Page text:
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Tuesday, March 13, 2007

Why we knit ..


As happens so often, a post in one of my groups led to me a blog I'd never visited, and I found this wonderful post that I want to quote and share here. The Blog is Jung at Heart by Dr Cheryl Fuller. I loved this post and wanted to share it with you:

Marie Louise von Franz talks about knitting a bit in her book, The Feminine in Fairytales. I'll grant that some of what she says is quite sexist as we see things today but the heart of her comments remains valid --

Everybody who has knitted or done weaving or embroidery knows what an agreeable effect this can have, for you can be quiet and lazy and also spin your own thoughts while working. You can relax and follow your fantasy and then get up and say you have done something! Also the work exercises patience...Only those who have done such work know of all the catastrophes which can happen -- such as losing a row of stitches just when you are decreasing! It is a very self-educative activity and brings out feminine nature. It is immensely important for women to do such work and not give it up in the modern rush. (The Feminine in Fairy Tales, Spring Publications, 1972, p. 40)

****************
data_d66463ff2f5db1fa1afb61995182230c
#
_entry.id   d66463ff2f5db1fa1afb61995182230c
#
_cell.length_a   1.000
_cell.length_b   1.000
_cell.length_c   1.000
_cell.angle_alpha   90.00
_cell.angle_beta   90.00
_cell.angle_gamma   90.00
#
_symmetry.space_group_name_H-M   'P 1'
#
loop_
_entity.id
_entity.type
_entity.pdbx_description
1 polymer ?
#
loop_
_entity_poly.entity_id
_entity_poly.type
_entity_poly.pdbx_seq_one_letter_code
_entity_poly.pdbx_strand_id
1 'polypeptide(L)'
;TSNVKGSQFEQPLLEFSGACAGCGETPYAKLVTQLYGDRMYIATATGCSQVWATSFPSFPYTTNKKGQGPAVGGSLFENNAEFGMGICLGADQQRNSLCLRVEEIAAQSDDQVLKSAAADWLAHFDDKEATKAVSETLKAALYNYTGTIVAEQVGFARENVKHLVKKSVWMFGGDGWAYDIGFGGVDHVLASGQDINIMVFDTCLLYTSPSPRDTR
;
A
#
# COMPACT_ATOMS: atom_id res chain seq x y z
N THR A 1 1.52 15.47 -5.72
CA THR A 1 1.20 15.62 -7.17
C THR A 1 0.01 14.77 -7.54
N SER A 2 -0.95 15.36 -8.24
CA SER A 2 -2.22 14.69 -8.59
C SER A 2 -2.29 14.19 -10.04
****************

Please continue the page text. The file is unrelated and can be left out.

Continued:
I knit in meetings and while watching television. I knit at any social event where it seems acceptable. Knitting serves at times like that to focus my attention by giving my "monkey mind" something to do. And I find that as i return later to what I was knitting, I also recall what I heard or saw or thought when last I was knitting that piece.

The knitter becomes a literal part of what we knit as our hair gets knit into the objects we make. When I look at things i made 10 or 15 years ago, I know that hairs from cats and a dog now dead are part of that knitting. Each knitted object carries the history of the time in my life when it was made. When I left my first husband, I started a complicated Kaffe Fassett coat and I worked on it for 2 years. It is where I worked through my grief and anger and transformed those feelings into something new, something beautiful, something I could take into my new life. The coat is made from bits and pieces of yarns that I bought while in that marriage, leftovers from other projects. Knitting it was knitting up many of my own loose ends and when I finished it, something in me had changed.

1 comment:

Lynda the Guppy said...

My mom has a friend who is a quilt appraiser. Apparently she knew of a case where there was a quilt made in the 1800s and they had traced it back to two sisters, but were trying to figure out which sister actually made the quilt. There were a few hairs sewn into the quilt, and they were able to tell by hair color, (one was blonde, the other brunette) which sister made the quilt. And since they knew exactly who it was that made the quilt, the quilt itself was more valuable.